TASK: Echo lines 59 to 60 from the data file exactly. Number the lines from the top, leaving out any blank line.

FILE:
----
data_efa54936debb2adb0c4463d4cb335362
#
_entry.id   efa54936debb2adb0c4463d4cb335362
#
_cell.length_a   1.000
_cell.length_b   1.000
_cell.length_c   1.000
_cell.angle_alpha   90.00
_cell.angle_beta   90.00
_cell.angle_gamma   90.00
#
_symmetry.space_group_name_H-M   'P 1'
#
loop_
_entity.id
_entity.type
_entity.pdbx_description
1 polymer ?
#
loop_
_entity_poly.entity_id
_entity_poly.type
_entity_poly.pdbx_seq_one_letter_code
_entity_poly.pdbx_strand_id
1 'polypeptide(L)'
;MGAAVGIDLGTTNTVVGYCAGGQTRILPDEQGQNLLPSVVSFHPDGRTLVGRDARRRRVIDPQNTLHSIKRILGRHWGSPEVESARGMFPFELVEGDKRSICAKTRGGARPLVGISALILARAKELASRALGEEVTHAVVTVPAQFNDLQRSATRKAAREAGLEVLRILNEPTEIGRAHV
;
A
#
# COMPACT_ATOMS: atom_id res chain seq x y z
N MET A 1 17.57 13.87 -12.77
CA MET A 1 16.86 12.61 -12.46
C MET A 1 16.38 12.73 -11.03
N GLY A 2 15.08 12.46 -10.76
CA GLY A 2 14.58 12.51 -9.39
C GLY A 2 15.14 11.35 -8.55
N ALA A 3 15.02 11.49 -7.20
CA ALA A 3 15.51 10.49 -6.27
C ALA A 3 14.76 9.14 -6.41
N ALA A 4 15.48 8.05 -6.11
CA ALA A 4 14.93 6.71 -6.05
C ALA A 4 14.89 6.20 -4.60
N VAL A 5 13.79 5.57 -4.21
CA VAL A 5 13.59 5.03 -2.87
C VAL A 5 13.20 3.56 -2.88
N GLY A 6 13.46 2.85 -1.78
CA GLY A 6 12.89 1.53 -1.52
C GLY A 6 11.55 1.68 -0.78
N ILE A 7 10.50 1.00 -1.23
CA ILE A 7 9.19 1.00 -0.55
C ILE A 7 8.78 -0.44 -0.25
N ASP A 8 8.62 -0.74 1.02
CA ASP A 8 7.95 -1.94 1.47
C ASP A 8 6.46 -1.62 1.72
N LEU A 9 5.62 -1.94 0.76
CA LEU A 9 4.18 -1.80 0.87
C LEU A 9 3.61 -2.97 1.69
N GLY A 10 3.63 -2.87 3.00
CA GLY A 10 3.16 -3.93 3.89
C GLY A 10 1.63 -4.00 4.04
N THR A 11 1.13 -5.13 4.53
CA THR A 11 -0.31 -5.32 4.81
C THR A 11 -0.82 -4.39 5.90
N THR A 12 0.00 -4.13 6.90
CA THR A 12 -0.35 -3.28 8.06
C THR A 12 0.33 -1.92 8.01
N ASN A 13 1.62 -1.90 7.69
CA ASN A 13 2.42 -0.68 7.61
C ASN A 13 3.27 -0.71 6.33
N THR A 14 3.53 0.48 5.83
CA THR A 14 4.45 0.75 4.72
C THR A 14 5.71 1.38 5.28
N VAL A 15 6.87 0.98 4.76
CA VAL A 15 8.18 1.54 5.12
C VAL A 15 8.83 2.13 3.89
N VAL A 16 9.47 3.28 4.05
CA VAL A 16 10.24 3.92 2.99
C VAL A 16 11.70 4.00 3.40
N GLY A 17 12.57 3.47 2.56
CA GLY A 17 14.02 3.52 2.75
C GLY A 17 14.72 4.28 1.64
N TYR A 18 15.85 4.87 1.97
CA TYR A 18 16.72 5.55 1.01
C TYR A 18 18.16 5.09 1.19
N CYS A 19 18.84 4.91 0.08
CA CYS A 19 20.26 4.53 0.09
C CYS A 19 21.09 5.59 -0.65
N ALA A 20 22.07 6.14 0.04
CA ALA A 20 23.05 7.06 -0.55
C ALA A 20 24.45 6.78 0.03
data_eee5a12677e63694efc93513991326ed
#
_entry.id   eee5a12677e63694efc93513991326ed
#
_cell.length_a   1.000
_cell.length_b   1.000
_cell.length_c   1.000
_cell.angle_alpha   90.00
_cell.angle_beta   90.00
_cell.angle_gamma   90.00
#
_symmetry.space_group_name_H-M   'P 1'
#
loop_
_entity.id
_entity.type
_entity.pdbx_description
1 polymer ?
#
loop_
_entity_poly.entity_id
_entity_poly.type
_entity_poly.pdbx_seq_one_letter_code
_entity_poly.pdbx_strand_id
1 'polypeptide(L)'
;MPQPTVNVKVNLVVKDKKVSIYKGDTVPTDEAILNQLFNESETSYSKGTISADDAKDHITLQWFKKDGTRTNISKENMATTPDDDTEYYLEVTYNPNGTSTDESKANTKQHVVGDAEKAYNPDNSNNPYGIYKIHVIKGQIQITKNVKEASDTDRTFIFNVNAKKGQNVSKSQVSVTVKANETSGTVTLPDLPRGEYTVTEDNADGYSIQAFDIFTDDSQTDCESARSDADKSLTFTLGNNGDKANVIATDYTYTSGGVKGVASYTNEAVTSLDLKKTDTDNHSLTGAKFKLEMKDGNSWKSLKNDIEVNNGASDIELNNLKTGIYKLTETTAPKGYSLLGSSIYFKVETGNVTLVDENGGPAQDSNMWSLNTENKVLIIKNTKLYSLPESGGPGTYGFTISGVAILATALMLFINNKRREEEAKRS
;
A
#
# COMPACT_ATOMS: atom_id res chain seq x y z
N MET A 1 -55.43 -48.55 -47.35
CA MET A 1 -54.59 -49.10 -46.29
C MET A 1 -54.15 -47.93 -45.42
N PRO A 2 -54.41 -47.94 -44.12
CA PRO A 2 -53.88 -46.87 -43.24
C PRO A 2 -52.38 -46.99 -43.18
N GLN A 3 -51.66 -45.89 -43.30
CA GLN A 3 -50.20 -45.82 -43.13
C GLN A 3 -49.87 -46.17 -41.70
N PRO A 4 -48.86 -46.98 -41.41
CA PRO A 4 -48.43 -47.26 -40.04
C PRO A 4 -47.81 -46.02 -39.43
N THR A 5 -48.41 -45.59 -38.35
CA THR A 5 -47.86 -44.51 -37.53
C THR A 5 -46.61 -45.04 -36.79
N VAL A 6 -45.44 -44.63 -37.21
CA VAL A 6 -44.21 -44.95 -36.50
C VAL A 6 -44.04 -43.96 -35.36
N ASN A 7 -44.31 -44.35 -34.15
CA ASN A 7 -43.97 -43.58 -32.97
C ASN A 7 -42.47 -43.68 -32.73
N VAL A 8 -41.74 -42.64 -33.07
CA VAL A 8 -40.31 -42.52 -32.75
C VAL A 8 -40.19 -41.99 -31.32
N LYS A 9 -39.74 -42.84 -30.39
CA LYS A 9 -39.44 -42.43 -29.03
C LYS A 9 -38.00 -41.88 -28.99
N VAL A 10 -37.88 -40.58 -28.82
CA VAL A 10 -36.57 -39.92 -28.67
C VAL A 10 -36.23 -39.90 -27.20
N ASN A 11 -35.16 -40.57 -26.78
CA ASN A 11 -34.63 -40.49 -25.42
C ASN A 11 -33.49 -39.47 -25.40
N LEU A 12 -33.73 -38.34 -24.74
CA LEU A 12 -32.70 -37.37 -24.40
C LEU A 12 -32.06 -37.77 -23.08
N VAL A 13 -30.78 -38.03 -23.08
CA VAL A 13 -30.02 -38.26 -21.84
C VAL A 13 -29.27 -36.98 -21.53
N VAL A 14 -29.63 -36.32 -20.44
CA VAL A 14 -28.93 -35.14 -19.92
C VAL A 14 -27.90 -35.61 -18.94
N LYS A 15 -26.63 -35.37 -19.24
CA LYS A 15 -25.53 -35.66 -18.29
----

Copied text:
CA GLY A 10 3.16 -3.93 3.89
C GLY A 10 1.63 -4.00 4.04